Without a strong CTA, you are wasting money and asking people to read for nothing.
The Conversion Code
Your "Call-to-Action" (CTA) is the part of your sales message which tells the prospect what to do next. These requested actions often include signing up, subscribing, and/or direct purchasing.
Your Call-to-Action is ultimately where your money is made and where all online business occurs. This means you cannot afford to have a weak or ineffective CTA.
Here are 6 key tips to keep in mind when writing your next Call-to-Action:
6) Create a Sense of Urgency
Your Call-to-Action primarily involves telling your prospect what to do next. However, it also includes telling them WHY they should take that action, and a upcoming deadline is the best reason.
Some marketers say that urgency is the one and only thing that makes people buy. There is some truth to that, although I don't buy that completely. It is extremely important though.
Here is the standard offer-making process:
1) You make your initial offer
2) Add one-time discounts, bonuses and extras
3) Declare the deal only available for a limited time (urgency) or while supplies last (scarcity)
You may do OK with only steps 1 and 2, but step 3 is where most of your selling is done.
Urgency and scarcity. That’s what gets people to take action.
-Russell Brunson, Expert Secrets
5) Include an I, My, You, or Your
It's all about "YOU"
You may or may not have noticed, but I use words like "you" and "your" a lot. That's not by accident. Science and data show that people like hearing and/or reading the word "you" because it remind them of themselves, which is someone they love to hear about.
Not only does "you" get attention, but it also personalizes (if slightly) the call-to-action. This is why "Don't miss your chance!" often outsells phrases without a "you", such as "Don't miss out!"
Including several "you"s can keep people reading longer, and it can build trust and comfort.
"Above the fold" is a fancy way if saying "what you see on a web-page BEFORE you scroll down at all". Many people never scroll down at all, so make sure that your (first) CTA is immediately visible.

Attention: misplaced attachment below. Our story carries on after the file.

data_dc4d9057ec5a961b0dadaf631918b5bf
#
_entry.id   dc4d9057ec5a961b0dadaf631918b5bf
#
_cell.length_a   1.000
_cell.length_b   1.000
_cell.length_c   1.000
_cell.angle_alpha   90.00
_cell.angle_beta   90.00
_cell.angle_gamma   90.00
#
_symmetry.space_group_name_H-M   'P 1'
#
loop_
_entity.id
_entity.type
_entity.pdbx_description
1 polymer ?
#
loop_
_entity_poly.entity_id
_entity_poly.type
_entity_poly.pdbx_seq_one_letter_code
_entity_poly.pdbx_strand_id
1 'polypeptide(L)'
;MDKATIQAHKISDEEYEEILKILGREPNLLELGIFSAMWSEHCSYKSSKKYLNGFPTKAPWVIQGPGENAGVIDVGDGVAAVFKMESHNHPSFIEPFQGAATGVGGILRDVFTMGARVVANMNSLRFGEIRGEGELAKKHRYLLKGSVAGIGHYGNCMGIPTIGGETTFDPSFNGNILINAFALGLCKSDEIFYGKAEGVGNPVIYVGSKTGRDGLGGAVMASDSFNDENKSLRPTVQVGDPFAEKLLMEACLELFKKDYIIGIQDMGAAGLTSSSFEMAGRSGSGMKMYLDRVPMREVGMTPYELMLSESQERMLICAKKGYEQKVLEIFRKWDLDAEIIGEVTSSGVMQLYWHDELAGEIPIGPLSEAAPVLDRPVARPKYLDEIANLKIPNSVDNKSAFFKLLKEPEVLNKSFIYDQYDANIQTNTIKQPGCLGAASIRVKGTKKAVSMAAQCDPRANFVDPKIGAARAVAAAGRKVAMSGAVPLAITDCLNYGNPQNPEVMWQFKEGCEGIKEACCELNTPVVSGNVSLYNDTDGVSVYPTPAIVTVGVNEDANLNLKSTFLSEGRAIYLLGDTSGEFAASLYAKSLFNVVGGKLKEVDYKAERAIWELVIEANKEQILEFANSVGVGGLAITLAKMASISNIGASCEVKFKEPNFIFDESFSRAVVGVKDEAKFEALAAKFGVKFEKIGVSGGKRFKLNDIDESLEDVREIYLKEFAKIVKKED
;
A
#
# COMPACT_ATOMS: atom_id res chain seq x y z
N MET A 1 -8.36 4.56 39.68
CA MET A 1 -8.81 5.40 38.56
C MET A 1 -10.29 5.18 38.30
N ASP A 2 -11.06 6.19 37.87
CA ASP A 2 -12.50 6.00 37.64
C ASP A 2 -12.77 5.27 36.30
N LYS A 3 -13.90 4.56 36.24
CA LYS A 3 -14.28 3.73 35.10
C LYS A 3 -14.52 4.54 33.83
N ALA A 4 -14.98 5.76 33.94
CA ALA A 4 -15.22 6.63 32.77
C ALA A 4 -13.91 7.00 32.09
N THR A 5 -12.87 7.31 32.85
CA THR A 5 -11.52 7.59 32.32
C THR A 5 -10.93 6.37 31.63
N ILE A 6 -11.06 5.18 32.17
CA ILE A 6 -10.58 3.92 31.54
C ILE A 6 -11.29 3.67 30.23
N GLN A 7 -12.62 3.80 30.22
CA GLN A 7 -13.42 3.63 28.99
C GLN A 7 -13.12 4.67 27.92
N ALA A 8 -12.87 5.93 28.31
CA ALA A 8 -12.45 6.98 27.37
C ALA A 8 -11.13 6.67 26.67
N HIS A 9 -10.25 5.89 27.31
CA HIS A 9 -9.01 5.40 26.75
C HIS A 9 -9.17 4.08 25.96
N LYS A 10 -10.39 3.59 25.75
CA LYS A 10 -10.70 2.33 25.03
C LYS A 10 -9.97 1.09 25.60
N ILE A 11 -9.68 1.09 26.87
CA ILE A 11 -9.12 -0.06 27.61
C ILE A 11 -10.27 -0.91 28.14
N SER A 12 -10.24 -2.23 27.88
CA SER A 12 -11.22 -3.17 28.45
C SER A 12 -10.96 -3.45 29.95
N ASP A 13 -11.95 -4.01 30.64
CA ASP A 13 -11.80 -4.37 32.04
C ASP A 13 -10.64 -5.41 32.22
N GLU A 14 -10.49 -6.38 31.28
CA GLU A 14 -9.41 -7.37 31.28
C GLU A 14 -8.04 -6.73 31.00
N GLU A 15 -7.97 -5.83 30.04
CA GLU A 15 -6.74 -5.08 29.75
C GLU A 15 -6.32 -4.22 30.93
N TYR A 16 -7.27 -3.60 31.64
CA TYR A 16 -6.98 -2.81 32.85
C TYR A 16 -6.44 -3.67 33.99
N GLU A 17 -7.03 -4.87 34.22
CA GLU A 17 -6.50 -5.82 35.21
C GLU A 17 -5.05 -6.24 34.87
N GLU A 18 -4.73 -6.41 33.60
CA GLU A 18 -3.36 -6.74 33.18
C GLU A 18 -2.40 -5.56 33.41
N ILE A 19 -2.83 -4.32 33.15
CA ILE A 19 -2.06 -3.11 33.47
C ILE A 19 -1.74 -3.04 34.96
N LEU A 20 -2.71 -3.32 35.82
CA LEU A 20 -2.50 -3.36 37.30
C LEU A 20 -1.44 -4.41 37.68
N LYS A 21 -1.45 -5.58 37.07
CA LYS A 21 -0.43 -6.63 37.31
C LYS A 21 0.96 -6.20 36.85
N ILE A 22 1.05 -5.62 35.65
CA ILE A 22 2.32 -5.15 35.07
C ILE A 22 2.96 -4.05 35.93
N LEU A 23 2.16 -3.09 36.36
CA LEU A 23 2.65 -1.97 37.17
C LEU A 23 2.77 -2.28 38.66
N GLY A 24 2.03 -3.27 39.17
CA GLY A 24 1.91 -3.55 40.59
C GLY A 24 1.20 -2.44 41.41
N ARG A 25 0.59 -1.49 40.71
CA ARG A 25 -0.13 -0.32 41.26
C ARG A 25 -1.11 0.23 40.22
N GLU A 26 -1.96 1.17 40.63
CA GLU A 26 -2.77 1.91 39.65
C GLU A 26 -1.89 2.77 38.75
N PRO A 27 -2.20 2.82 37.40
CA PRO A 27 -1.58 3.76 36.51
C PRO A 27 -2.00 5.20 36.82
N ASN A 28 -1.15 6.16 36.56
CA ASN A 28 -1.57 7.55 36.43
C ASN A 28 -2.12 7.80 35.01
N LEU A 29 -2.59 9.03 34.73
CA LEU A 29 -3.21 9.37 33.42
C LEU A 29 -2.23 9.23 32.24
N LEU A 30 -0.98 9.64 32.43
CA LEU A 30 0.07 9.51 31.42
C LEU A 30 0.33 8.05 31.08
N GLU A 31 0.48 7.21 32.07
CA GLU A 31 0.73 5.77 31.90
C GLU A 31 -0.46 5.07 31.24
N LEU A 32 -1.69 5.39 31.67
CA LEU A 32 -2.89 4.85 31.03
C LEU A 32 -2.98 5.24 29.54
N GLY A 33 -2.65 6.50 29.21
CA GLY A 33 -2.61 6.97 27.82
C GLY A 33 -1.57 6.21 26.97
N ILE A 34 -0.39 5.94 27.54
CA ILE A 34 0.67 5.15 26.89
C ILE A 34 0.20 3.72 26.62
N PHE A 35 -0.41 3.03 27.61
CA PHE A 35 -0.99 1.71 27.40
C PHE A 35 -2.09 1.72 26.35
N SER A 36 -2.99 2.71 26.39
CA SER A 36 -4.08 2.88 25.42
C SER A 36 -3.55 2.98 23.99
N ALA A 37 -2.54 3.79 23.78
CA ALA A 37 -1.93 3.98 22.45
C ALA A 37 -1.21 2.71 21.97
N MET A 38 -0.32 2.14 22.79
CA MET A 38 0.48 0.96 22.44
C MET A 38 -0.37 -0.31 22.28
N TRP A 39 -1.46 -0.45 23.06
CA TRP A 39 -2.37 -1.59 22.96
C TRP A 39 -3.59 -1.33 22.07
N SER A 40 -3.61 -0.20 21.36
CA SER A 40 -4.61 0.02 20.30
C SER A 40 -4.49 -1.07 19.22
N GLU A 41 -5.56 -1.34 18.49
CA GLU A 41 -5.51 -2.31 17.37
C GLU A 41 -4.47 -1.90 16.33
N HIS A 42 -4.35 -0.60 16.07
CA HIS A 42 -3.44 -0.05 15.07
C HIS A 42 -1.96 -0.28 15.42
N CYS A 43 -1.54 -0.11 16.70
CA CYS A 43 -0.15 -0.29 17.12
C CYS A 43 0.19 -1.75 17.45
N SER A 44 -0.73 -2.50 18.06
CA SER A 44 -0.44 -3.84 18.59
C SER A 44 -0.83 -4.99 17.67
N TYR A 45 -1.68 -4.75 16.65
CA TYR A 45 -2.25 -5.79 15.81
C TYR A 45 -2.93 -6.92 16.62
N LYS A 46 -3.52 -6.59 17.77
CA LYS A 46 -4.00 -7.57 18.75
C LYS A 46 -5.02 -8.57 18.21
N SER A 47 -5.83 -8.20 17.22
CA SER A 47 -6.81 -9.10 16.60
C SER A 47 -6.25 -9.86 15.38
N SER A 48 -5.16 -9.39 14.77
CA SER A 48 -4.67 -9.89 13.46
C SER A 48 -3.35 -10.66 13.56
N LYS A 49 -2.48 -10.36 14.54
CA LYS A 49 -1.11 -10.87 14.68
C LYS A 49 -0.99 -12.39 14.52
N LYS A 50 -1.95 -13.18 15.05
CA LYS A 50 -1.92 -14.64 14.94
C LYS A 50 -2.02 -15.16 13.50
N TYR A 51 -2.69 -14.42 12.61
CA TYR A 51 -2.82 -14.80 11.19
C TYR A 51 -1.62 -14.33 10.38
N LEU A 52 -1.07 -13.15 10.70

For better or worse, many people DO indeed leave many websites without even scrolling down. This is why it is so important to include a Call-to-Action button above the fold. Most people will at least have an idea about what your website is about before they arrive there.
For many of them, all they are interested in are your products, content, and mailing list. Choose which one (or more) of these 3 is most important and place a link above the fold.
Your CTA must be obvious, easy-to-find, the right color, and contain the right copy.
-Chris Smith, The Conversion Code
3) Leave Your Buttons Alone
When I say to leave your Call-to-Action buttons alone, I mean to literally surround them with empty space. You do not want your visitor to be distracted by something, or click somewhere, or focus on anything except doing what you want them to do. So don't provide any distractions or excuses.
You want the button to be clearly visible and with clear instructions and expectations. It should essentially be the only thing your visitor CAN do on your page, after reading your copy.
2) Tell Them Exactly What to do
If I haven't made this clear yet, it is extremely important that you be very clear about which action you want your reader to take. Your single Call-to-Action button should follow crystal clear instructions about what they should do, what they will get, and how they will receive it.
Don't assume anything. Don't assume they know what that technical word means. Don't assume they'll know where to look next. They won't know. Leave no room for misunderstanding.
Many marketers feel they are "dumbing" down their language with this, but the truth is that no one knows as much about your product as you, so it's hard to remember life as 'an outsider'.
Don't hesitate to ask or tell them what to do, if you're scared of hearing "no".
Most advertising peters out and meekly ends without a clear and direct call-to-action.
No BS: Social Media Marketing
1) Include 1+ (of the same) CTA
While I've already mentioned that you should have your Call-to-Action above the fold (immediately visible), that will only be your FIRST C-T-A on your sales page. Your above-the-fold CTA is important for those who are ready for you right away, but many others will require more time/scrolling.
As readers progress through your landing page, they will come to get to know you. They will read about you, your products, your business, and your history. They may read your testimonials, your media features, product description, bonuses, and your irresistible offer.
People will have seen enough to trust you at different points of your sales page, so have plenty of Calls-to-Action so they can "take the exit" towards your goal whenever they are ready.
Place a minimum of 3 links to your CTA in the body.
-Ray Edwards, Copy That Sells
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